Applications - Application Notes
Cellular Analysis of 3D Spheroid-Based Tumor Invasion Assays
10-Oct-14Cytation 3, Cytation 5
Authors: Brad Larson, Principal Scientist, Applications Department, BioTek Instruments, Inc., Winooski, VT Hilary Sherman, Corning Life Sciences, Corning, NY
Metastasis is the main cause of death in cancer patients and one of the most complex biological processes in human diseases1. The development of therapies designed to forestall the metastatic activity of tumors has been met with multiple challenges. The first is the initial focus on single target remedies. As many types of cancers develop multiple mutations during tumor progression2, individual cancers are often little affected by this type of drug. The advancement of novel methods that allow for the discernment of the effect a potential therapy has on the invasive phenotype of a particular type of cancer has proven invaluable to circumventing these early failures. A second hurdle is the choice of an appropriate cell model. Tumors in vivo exist as a three-dimensional (3D) mass of multiple cell types, including cancer and stromal cells3. Therefore, incorporating a 3D spheroid-type cellular structure that includes co-cultured cell types forming a tumoroid, provides a more predictive model than the use of individual cancer cells cultured on the bottom of a well in traditional two-dimensional (2D) format. A final hindrance which is necessary to overcome is the proper analysis of microscopic images captured of the tumor invasion process. The ability to observe changes in tumoroid size, as well as individual cell movement through the matrix in a quantitative way, is critical.
Here we demonstrate a method for the generation of 3D spheroidal tumoroid structures, creation of a suitable invasion matrix, image-based monitoring of tumor invasion, and cellular analysis of captured images. Corning Spheroid Microplates were incorporated for tumoroid formation, and performance of the invasion process. Tumor invasion tracking was performed by the Cytation 3 using digital microscopy. Cellular analysis of captured images was carried out with Gen5 Data Analysis Software. Multiple analysis methods using either brightfield or fluorescence microscopy will be presented.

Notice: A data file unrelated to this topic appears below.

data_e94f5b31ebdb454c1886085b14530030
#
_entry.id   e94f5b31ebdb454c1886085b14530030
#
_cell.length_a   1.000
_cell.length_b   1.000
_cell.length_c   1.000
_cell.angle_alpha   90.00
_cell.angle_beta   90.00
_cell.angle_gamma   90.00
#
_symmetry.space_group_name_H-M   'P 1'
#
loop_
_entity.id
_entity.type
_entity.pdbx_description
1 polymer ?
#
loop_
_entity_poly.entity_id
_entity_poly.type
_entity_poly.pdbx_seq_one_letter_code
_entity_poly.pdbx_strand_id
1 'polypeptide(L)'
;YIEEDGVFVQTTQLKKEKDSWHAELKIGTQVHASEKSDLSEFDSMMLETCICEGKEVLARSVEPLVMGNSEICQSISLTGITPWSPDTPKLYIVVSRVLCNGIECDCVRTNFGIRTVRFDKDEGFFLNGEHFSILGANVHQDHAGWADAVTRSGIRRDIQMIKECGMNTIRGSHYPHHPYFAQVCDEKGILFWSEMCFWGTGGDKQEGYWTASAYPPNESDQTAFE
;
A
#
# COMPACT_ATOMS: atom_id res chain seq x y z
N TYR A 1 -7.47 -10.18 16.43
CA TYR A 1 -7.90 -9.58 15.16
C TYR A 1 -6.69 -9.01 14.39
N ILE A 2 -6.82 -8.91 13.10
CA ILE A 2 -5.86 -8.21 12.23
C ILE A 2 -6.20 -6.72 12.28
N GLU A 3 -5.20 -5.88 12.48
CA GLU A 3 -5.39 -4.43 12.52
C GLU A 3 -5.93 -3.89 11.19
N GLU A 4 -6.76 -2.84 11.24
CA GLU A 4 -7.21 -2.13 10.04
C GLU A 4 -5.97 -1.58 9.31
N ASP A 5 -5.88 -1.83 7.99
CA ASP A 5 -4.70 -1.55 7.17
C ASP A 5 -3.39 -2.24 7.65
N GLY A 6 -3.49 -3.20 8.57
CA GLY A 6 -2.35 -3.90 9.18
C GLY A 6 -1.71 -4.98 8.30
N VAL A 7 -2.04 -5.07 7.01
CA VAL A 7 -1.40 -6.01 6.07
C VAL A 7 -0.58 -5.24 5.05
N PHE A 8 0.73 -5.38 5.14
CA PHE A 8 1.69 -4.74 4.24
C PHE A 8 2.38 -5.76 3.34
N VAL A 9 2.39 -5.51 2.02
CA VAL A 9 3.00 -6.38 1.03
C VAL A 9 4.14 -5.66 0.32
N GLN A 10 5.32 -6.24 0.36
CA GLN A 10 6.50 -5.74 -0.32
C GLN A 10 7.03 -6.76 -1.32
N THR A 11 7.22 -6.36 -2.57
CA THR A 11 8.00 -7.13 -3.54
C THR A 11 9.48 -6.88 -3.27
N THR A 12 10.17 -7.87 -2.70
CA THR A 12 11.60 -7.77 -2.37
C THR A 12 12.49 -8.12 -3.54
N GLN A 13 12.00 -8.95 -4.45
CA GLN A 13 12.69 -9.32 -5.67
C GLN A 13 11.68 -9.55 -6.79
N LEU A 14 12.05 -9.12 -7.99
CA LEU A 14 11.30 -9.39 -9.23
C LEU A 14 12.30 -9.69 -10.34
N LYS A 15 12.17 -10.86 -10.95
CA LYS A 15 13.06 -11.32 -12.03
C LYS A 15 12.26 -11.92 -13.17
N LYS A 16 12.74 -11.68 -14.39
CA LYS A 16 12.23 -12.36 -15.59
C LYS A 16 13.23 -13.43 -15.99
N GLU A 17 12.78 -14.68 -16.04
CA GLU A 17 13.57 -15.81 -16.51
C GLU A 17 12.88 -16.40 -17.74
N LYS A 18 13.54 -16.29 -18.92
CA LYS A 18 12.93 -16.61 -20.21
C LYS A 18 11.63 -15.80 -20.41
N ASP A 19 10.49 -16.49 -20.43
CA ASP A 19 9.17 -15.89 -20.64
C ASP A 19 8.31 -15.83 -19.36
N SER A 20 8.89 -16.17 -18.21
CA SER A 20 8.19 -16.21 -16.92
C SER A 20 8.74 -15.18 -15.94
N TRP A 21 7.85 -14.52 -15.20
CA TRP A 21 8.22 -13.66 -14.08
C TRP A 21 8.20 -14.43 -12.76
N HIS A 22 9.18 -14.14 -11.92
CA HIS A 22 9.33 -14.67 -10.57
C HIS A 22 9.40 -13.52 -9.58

Materials and Methods
MDA-MB-231 RFP cells (Catalog No. AKR-251) were purchased from Cell Biolabs, Inc. (San Diego, CA, USA). Human neonatal dermal fibroblasts (Catalog No. cAP-0008RFP) were purchased from Angio-Proteomie (Boston, MA, USA). Both cell types were propagated in Advanced DMEM Medium (Catalog No. 12491-015) plus Fetal Bovine Serum (FBS), 10% (Catalog No. 10437-028) and Pen-Strep-Glutamine, 1x (Catalog No. 10378-016) each from Life Technologies (Carlsbad, CA, USA).
Corning® Matrigel® Basement Membrane Matrix (Catalog No. 354234) was purchased from Corning Life Sciences (Corning, NY). Recombinant Human CXCL12/SDF-1 alpha (Catalog No. 350-NS-010) was purchased from R&D Systems (Minneapolis, MN).
Cytation 3 combines automated digital microscopy and conventional multi-mode microplate detection providing rich phenotypic cellular information and well-based quantitative data. With special emphasis on live-cell assays, Cytation 3 features temperature control to 45 °C (37 ± 0.5 °C), CO2/O2 gas control and dual injectors for kinetic assays. The instrument was used to image spheroids, as well as individual cell invasion through the Matrigel matrix.
Gen5 software controls the operation of the Cytation 3 for both automated digital microscopy and PMT-based microplate reading. Image acquisition is completely automated from sample translation, focusing and exposure control. Cellular analysis allows counting of individual cells breaking away from the tumoroid, as well as examination of the tumoroid as a single object.
Corning Spheroid Microplates